Racing: Exciting Azertyuiop looks the alpha bet

Novice chases are popularly supposed to be the bane of punters' lives, as the hazard of a series of obstacles on the way from the start to the finish is magnified by the inexperience of those attempting to cross them. For a horse, to do so is not innate; left to its own devices, it will make every effort to go round an impediment. Rather, jumping is an athletic art that has to be learnt and, happily for all, standards of teaching are now higher than they have ever been. Gone are the days when the beginner was thrust into the maelstrom of a race to learn on the job.

Novice chases are popularly supposed to be the bane of punters' lives, as the hazard of a series of obstacles on the way from the start to the finish is magnified by the inexperience of those attempting to cross them. For a horse, to do so is not innate; left to its own devices, it will make every effort to go round an impediment. Rather, jumping is an athletic art that has to be learnt and, happily for all, standards of teaching are now higher than they have ever been. Gone are the days when the beginner was thrust into the maelstrom of a race to learn on the job.

Burgeoning skills will be fully tested this afternoon in the Independent Newspaper Novices' Chase, the season's first significant test for the latest intake of chasers.

The Grade Two contest, over two miles of the Old Course, is one of the stepping stones to the greater glory of the meeting at Prestbury Park in March, giving, as it does, invaluable practice over the track's undulating contours and imposing fences. Last year's winner, Seebald, went on to take second place in the two-mile novices' championship, the Arkle Trophy. His predecessor was denied a run at the Festival because of foot and mouth, but he – Best Mate – made up for that omission in the Gold Cup itself eight months ago.

Today, the field of six likely starters – Colonial Sunset is a doubtful runner – contains aspirants from four of the very best academies. The meeting of Azertyuiop, trained by Paul Nicholls, Fait Le Jojo (Philip Hobbs), Golden Alpha (Martin Pipe) and Stars Out Tonight (Henrietta Knight) should establish the division's initial pecking order.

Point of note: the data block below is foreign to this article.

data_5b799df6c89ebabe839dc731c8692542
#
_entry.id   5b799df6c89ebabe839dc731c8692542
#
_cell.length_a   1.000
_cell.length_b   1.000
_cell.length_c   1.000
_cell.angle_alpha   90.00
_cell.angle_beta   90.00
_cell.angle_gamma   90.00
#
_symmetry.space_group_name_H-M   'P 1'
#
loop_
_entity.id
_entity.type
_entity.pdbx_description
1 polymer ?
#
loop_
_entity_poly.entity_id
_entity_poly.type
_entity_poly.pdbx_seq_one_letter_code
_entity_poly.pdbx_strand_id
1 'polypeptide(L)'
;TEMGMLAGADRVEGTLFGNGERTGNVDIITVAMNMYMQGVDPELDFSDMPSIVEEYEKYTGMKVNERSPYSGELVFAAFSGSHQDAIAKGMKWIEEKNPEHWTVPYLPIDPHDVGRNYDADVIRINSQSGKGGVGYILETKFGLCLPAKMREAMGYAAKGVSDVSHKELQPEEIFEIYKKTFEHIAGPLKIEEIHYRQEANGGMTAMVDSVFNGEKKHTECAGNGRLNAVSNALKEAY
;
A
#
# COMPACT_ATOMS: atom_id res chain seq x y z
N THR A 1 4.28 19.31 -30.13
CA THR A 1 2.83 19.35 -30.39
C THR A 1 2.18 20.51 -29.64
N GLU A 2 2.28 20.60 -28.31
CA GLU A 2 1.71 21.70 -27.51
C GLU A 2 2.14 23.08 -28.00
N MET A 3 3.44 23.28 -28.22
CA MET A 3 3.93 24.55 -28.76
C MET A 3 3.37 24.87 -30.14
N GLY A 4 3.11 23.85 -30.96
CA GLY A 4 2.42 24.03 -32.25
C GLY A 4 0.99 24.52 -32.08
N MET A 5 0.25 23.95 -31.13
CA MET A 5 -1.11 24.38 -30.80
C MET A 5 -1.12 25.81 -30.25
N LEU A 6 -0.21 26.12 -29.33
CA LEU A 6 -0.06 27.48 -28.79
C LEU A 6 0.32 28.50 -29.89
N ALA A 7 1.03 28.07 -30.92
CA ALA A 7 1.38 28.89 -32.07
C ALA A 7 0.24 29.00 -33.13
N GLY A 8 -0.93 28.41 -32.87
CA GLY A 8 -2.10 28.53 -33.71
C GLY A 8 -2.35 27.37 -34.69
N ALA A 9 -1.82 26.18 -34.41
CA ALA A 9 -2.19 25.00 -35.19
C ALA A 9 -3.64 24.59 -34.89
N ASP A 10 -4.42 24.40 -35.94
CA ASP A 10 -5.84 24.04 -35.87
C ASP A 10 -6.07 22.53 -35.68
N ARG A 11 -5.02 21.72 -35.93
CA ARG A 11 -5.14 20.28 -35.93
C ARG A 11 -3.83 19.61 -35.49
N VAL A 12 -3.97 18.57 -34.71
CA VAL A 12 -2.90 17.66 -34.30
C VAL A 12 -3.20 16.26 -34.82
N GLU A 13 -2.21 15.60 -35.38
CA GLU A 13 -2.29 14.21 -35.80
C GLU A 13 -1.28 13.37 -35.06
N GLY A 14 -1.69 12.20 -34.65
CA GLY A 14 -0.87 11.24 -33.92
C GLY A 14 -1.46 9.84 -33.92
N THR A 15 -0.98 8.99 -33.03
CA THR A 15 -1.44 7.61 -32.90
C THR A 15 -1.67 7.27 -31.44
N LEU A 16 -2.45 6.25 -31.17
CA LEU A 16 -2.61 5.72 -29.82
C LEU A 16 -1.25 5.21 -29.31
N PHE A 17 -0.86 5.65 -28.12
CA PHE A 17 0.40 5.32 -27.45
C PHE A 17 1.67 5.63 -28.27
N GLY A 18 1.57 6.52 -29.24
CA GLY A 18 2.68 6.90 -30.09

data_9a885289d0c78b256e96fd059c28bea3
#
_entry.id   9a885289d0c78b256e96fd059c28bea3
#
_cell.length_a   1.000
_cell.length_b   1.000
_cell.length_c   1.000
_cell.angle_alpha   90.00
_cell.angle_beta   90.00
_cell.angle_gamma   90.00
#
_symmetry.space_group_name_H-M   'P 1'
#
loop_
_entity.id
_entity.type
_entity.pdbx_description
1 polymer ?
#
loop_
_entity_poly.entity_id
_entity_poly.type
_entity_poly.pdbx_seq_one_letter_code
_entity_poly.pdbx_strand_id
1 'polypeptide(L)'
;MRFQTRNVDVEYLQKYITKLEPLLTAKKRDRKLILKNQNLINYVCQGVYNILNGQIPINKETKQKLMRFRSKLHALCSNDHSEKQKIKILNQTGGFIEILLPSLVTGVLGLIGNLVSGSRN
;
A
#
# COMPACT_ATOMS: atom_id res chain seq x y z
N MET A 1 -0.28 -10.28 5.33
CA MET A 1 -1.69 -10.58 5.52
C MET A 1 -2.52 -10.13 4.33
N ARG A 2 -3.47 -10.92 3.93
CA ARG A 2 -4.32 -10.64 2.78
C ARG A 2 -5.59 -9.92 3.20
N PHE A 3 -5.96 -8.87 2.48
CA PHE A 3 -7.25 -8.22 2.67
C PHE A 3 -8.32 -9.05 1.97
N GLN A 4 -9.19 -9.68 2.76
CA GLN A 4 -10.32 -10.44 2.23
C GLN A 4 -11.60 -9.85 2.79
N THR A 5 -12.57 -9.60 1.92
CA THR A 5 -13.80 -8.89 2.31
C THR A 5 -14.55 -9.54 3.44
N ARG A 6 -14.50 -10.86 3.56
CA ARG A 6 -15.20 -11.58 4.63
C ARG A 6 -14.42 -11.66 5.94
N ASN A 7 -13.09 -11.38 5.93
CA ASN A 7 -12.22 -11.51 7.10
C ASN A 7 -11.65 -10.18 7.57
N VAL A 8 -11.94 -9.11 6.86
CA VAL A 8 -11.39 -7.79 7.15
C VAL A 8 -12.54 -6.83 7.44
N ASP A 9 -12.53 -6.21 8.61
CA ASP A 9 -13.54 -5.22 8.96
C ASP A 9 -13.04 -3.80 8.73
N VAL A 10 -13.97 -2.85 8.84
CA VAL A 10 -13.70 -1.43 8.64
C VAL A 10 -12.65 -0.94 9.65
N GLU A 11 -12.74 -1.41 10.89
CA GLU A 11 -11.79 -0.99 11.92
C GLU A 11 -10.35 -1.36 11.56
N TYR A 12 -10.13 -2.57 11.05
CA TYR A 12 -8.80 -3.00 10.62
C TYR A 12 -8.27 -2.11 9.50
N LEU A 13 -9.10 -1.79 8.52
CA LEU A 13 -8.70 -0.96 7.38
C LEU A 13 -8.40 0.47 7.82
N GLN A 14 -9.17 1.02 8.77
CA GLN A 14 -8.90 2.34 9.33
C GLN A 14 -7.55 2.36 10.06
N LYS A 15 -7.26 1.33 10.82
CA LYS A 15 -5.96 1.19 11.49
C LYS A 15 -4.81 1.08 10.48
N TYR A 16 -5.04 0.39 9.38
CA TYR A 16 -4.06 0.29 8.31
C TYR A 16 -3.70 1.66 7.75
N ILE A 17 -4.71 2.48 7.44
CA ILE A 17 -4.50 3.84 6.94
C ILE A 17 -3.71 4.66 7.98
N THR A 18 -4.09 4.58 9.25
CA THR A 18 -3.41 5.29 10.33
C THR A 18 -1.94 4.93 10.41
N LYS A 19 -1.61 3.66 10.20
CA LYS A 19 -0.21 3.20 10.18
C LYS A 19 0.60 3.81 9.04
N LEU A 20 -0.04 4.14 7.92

The clash should give Azertyuiop the chance to show that he is the real deal he looked on his chasing debut at Market Rasen, where he failed to disturb a twig of birch as he sauntered home. The French-bred five-year-old, who owes his name to the letters in the top line of a Gallic keyboard, was a pretty good hurdler last season but his career over the smaller obstacles was only ever an exercise in marking time before taking up his true métier.

Nicholls has paid him a considerable compliment, saying: "He's the best novice chaser I've had through my hands since Flagship Uberalles. His way of jumping has always looked like that of a chaser, round, not flat. He has always looked a natural."

The gelding's owner, John Hales, can appreciate good jumping technique, as Nick Skelton's top-class show-jumper, Arko, is also his. And Azertyuiop has a hard act to follow on the track, as his owner's red-and-yellow silks were borne with conspicuous honour by One Man.

In terms of experience, Golden Alpha is today's A- student. The eight-year-old, who was runner-up in the Festival bumper three years ago, has already run, and won, four times over fences, hardly coming off the bridle against nonentities and leaping with an accuracy that is fine testament to his tutors, principally Jonothan Lower, at Nicholashayne. The miles already under his hooves will help him provide a stern test for his rivals and Pipe is keen for him to extend his education to today's tricky course. "For a horse with the Festival as a long-term aim, to run, and preferably win, round the course is essential," he said.

At Market Rasen, Fait Le Jojo was tracking Azertyuiop and moving comfortably when an error gave his jockey no chance of retaining the partnership, but Hobbs has not shirked the rematch.

Stars Out Tonight was not as good a hurdler as Best Mate, but has so far matched him as a chaser, winning the same Exeter contest on his debut as did his celebrated stablemate.

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